Attendees at this year’s National Glass Association’s Glass Conference in Long Beach, Calif., had a serious case of the blues yesterday—blue water, blue skies and the shimmering blue Aquarium of the Pacific. The nearby aquarium hosted last night’s welcome reception, but before attendees could see it firsthand, several members of the glazing construction team provided a case study presentation about their work on the project. In-person panelists included Kirk Johnson with Pulp Studio; Vaughn Schauss with Kuraray; and Trent Zinn with Woodbridge Glass. Charles Alexander, with Walker Glass, was unable to attend but participated via Zoom.
Johnson provided an overview of the project, explaining that Pulp’s previous CEO, Bernard Lax, who passed away suddenly last August, had been very closely involved with the onset of this project. Johnson said there were six or seven different iterations of samples, including multiple variations of the glass.
“There was a lot of time in the development of a building that’s similarly shaped like a whale, that appears to be bent, but has no bent panels,” said Johnson, explaining that it was challenging from the design perspective. He added that his company was involved closely with Woodbridge Glass, as well as Clark Construction, the general contractor.
Completed in 2019, the project was designed by San Francisco-based architectural firm EHDD. The blue glass portion of the project is a self-standing rainscreen that incorporates roughly 850 uniquely shaped, triple laminated panels.
The glass make-up consists of 6-mm acid-etched and heat-strengthened glass, a 1.52-mm SentryGlas ionoplast interlayer, blue-tinted heat-strengthened glass, a 1.52-mm SentryGlas interlayer and 6-mm tempered and heat-soaked glass coated with a black ceramic opacifier on surface six.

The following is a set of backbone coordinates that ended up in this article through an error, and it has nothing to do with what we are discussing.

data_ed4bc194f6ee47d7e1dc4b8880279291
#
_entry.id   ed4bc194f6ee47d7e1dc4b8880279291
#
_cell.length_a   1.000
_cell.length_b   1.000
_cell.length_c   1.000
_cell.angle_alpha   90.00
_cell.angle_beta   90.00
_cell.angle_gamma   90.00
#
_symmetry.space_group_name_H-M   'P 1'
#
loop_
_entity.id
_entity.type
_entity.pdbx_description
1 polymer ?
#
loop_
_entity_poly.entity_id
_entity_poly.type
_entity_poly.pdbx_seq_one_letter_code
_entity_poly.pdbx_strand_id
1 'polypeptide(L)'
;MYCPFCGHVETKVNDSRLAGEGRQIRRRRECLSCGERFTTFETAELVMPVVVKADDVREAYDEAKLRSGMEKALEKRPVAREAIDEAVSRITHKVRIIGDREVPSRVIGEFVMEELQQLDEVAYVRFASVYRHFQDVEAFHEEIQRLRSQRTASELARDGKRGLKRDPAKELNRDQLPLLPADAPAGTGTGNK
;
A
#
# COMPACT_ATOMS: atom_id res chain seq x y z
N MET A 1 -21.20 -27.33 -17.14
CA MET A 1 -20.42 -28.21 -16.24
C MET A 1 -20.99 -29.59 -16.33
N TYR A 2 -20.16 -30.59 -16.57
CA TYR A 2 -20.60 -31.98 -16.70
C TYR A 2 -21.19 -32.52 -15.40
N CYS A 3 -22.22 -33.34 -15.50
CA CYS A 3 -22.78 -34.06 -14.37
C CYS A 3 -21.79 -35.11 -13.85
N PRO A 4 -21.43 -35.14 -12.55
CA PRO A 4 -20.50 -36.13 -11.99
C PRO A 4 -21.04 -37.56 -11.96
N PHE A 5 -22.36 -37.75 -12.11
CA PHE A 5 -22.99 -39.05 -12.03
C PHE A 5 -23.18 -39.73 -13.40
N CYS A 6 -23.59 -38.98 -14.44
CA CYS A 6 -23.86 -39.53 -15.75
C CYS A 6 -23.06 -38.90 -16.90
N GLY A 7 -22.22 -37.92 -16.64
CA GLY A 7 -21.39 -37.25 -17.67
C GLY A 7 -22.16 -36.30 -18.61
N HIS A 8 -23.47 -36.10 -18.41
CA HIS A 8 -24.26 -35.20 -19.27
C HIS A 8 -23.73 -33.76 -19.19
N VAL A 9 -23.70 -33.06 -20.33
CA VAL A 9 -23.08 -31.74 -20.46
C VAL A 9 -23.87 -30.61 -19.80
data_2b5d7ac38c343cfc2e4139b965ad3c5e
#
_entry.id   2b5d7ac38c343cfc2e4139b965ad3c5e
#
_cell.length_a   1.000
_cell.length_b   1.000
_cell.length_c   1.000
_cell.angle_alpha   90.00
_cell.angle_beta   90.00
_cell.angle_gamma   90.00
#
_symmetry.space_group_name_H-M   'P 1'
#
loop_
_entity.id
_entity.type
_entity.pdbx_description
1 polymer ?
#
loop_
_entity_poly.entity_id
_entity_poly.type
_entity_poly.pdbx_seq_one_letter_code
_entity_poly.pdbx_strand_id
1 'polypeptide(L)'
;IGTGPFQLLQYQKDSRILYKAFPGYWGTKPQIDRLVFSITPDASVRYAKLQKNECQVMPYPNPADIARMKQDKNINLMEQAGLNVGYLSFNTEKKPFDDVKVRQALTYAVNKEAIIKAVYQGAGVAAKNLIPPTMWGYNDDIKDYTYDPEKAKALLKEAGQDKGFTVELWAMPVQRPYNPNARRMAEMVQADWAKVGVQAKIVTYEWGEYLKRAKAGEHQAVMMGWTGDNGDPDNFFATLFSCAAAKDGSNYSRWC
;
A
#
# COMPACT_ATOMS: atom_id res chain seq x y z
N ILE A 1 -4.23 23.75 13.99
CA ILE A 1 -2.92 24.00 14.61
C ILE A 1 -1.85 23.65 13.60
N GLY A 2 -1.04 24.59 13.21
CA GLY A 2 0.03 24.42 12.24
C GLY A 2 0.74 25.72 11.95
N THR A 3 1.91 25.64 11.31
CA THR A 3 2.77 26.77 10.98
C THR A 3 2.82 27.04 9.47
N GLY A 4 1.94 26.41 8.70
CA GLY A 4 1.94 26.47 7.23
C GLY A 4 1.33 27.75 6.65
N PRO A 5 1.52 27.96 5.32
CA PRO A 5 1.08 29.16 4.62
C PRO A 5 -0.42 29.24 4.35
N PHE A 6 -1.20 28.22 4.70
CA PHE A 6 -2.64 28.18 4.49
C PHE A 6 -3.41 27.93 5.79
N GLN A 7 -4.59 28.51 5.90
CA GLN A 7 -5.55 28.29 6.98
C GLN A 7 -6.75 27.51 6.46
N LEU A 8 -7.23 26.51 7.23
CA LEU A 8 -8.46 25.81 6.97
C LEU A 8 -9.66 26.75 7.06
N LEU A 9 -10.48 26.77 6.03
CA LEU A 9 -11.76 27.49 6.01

Walker Glass provided its Walker Textures Velour acid-etched finish on Starphire Ultra-Clear® glass by Vitro Architectural Glass for the exterior lite. The blue-tinted interior lite features Vitro’s Pacifica coating and the innermost lite includes Pilkington’s Mirrorpane with a black opacifier on the sixth surface. The black coating was important because the inside of that area is a theatre, so no light could be allowed to come in.
The interlayer was also an important part of the glass make-up. According to Schauss, the interlayer helped provide depth, variability and luminosity. All of the panels are the exact same make-up, however, they all look different depending on the direction of the sun.
Schauss added that all of the glass has exposed edges and is minimally supported. Plus, since it’s blue, thermal properties were also a consideration. Zinn said they had an engineering group perform thermal glass calculations to address how the glass would perform in the heat.
Speaking of the installation process, Zinn said planning was critical. The project was built from a BIM model—a model so robust that … “everything was drawn right from the model,” he said. Zinn said they also worked closely with design firm Sentech, which built the model. Sentech provided façade engineering and material supply, including its VetraFin-S Series.
In addition to the case study, yesterday also included reports and updates from the Tempering, Mirror and Decorative Committees of the Fabricating Division. The groups are continuing to work on new documents, manuals and presentations. In the Tempering Committee, the group continued a discussion on the potential concerns surrounding post-tempering fabrication, such as edge grinding. Industry consultant Bill Lingnell provided a discussion via Zoom about testing various types of monolithic and laminated glass to determine numbers and data to support this concern and will be providing a proposal to the group.
The Glass Conference continues this week through Wednesday. Stay tuned to USGNN™ for more news and reports.